John P. Judge Sr., 92, former L&I chief

Posted: October 09, 2012

AS A BANKER, John Judge had one guiding principle: to help people own their own homes.

He was an officer of Continental Savings & Loan, and he saw to it that people, mostly in the West Philadelphia neighborhood where he grew up, got the loans they needed to fulfill the dream of owning property.

He went on to other banking positions and didn't retire until he was 89, when he was a director of Prudential Bancorp Inc., into which Continental had morphed.

His mission always was to serve the customers and to encourage them to follow his lifelong passion for saving money.

John Patrick Judge Sr., onetime chief of the city's Department of Licenses & Inspections, a Republican ward leader, state official, Army Air Corps veteran of World War II, bankruptcy referee and proud Irishman, died Sept. 29. He was 92 and was living in a nursing home after having lived for years in Mount Airy and Meadowbrook.

John's political activities dated back to his service as a clerk for Bernard Samuels, Philadelphia's last Republican mayor, who served from 1941 to 1952, when the GOP's lengthy hold on the city was broken by the reform movement of Democrats Joseph S. Clark and Richardson Dilworth.

John was the GOP leader of the 50th Ward after the family moved to Mount Airy in the early '50s.

He grew up in West Philadelphia, a son of John Judge and the former Delia Morrison, Irish immigrants. He was forced to drop out of school to help support the family when his father died young.

John entered the Air Corps in 1942. He served in the South Pacific as a photographer, taking aerial photos of bomb targets. He served in New Guinea, the Solomon Islands and the Philippines. He attained the rank of sergeant.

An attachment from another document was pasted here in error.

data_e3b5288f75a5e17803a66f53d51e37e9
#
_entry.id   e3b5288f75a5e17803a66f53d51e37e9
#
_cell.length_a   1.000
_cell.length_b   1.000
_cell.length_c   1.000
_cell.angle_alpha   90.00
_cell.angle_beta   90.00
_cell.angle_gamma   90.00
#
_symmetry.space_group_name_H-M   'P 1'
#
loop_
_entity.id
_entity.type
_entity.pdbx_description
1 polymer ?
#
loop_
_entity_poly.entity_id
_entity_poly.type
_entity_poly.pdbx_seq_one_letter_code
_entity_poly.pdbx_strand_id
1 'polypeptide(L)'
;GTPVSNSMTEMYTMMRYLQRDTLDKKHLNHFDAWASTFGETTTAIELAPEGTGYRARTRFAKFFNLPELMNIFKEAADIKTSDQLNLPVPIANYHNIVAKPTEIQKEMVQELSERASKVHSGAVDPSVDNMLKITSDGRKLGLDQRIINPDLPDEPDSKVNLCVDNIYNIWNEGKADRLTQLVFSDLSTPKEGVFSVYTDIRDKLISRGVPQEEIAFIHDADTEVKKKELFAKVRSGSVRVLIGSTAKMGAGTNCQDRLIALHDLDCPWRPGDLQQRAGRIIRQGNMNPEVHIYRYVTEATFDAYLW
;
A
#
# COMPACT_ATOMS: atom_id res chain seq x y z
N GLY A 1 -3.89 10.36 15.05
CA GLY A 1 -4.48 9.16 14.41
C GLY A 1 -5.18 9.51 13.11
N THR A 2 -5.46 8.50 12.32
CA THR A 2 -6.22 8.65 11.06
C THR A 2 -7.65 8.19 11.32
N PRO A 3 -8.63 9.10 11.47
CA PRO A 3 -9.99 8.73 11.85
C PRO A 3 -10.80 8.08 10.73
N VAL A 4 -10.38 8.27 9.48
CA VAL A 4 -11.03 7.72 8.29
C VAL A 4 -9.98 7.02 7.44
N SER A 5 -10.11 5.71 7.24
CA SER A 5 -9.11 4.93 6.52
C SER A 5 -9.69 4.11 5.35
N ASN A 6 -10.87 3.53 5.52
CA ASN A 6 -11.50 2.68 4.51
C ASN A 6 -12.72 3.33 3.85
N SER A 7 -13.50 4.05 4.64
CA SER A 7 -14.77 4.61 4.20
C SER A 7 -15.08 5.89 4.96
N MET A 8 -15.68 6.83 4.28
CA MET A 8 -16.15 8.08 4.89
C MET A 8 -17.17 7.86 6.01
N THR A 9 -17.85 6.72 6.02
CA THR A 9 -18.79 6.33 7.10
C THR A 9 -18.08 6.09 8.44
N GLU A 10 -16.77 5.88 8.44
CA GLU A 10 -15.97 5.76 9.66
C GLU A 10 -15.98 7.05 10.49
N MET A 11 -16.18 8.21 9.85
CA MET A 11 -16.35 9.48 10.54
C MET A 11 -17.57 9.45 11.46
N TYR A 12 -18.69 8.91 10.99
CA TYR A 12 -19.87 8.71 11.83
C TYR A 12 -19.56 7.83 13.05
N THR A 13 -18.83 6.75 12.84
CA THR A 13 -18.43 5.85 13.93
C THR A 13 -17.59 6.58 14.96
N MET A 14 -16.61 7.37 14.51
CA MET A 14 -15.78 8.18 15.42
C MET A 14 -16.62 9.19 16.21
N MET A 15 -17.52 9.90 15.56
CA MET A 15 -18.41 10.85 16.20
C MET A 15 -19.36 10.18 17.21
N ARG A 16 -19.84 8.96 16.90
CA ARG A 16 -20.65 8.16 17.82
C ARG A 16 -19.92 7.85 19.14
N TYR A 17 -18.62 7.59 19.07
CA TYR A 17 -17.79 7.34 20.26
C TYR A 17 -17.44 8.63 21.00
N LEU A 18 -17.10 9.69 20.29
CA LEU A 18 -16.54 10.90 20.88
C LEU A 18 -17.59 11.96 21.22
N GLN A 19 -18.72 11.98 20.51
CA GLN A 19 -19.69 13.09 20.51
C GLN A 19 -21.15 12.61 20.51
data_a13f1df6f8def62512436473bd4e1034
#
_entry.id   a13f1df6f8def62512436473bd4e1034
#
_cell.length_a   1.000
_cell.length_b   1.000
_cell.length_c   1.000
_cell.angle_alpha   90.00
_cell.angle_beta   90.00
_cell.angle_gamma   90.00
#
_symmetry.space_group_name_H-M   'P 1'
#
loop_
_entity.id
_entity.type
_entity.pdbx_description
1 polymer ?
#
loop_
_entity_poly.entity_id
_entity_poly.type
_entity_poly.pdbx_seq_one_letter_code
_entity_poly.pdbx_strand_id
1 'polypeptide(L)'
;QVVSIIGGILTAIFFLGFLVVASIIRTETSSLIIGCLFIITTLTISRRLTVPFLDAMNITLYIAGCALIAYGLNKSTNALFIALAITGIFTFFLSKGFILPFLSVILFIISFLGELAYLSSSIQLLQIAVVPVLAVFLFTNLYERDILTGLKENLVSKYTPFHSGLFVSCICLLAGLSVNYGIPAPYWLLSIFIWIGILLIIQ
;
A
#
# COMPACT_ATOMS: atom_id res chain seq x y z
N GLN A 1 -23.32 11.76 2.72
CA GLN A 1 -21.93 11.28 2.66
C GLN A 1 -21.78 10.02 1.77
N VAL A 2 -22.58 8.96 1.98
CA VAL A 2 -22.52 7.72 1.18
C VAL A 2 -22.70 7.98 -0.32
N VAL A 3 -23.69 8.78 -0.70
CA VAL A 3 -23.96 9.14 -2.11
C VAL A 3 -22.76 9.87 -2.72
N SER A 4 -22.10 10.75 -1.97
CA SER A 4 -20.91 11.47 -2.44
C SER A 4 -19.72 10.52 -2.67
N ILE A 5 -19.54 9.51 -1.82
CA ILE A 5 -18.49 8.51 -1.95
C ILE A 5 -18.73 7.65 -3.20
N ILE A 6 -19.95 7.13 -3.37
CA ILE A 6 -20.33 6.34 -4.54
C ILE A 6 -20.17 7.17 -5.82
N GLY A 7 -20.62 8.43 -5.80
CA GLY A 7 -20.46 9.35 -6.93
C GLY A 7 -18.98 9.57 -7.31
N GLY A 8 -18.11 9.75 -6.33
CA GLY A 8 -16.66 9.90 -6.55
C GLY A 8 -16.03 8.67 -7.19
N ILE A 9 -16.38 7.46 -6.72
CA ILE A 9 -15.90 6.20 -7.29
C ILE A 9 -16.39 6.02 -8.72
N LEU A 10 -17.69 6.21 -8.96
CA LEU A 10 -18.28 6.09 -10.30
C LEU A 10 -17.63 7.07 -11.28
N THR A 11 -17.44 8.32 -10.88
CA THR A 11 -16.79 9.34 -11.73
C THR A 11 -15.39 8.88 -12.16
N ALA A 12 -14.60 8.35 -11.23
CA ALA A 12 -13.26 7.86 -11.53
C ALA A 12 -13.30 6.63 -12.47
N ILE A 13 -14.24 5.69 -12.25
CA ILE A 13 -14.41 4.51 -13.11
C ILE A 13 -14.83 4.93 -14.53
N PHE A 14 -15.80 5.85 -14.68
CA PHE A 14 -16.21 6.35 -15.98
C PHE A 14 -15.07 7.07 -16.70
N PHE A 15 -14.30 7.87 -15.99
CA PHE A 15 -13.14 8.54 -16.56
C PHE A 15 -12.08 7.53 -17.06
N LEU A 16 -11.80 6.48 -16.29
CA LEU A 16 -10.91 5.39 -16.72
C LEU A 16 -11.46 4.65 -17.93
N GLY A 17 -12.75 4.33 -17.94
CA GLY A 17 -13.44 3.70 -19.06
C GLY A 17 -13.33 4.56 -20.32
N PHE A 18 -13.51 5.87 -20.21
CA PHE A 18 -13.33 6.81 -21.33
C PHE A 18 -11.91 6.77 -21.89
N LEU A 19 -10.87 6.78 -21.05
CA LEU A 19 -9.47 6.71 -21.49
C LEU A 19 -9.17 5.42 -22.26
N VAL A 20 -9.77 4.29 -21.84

"He was always running into men from West Philadelphia," said his daughter, Anna Marie Croney. "He would take their pictures and send them home to their families."

After the war, John married Elizabeth Wellock and went to work for the city as a clerk for Samuels. He later joined the Department of Licenses & Inspections and worked his way up to become chief in 1958.

In 1964, he went to Harrisburg as commissioner of Professional & Occupational Affairs. He worked in the administrations of Republican governors William Scranton and Raymond Shafer.

John "pioneered the movement for reciprocity between states in professional licensing," said his son, John P. Judge Jr., "and was widely regarded as an expert on professional-licensing issues."

After he left state government, John worked for a time in real estate, then joined the old Provident National Bank as vice president. In 1975, he joined Continental Savings & Loan as assistant vice president. In 1983 he became a director, a post he held until 2008, when he resigned and was named director emeritus.

John Judge was much honored for his service, including an award from the Chapel of the Four Chaplains. He was a member of the American Legion, Veterans of Foreign Wars and Catholic War Veterans.

Along the way, he obtained a license to fly small planes, as well as a private-detective license.

John was active in Catholic causes and often volunteered his services to his original parish, Our Mother of Sorrows, in West Philadelphia.

"He liked to be well-dressed," said his daughter, Anna Marie. "He was most comfortable in a suit and tie and pressed shirt. He enjoyed working and was a natural leader."

Michael P. Meehan, Philadelphia Republican Committee counselor, said that John Judge was a "gentle, quiet man known for his staunch conservative stances and his loyalty to the Republican Party."

John was a member of the Friendly Sons of St. Patrick and enjoyed marching in the St. Parick's Day Parade. He and his wife made trips to Ireland and other destinations.

His wife died in 2009. Besides his daughter and son, he is survived by two sisters, Catherine McDermond and Agnes Broccolini; a brother, Thomas J. Judge, chairman emeritus of the Delaware County Republican Committee; seven grandchildren and four great-grandchildren.

Services: Were Friday. Burial was in Holy Sepulchre Cemetery.

Contrbutions in his memory may be made to St. John's Hospice, 1221 Race St., Philadelphia 19107.


Contact John F. Morrison at morrisj@phillynews.com or 215-854-5573

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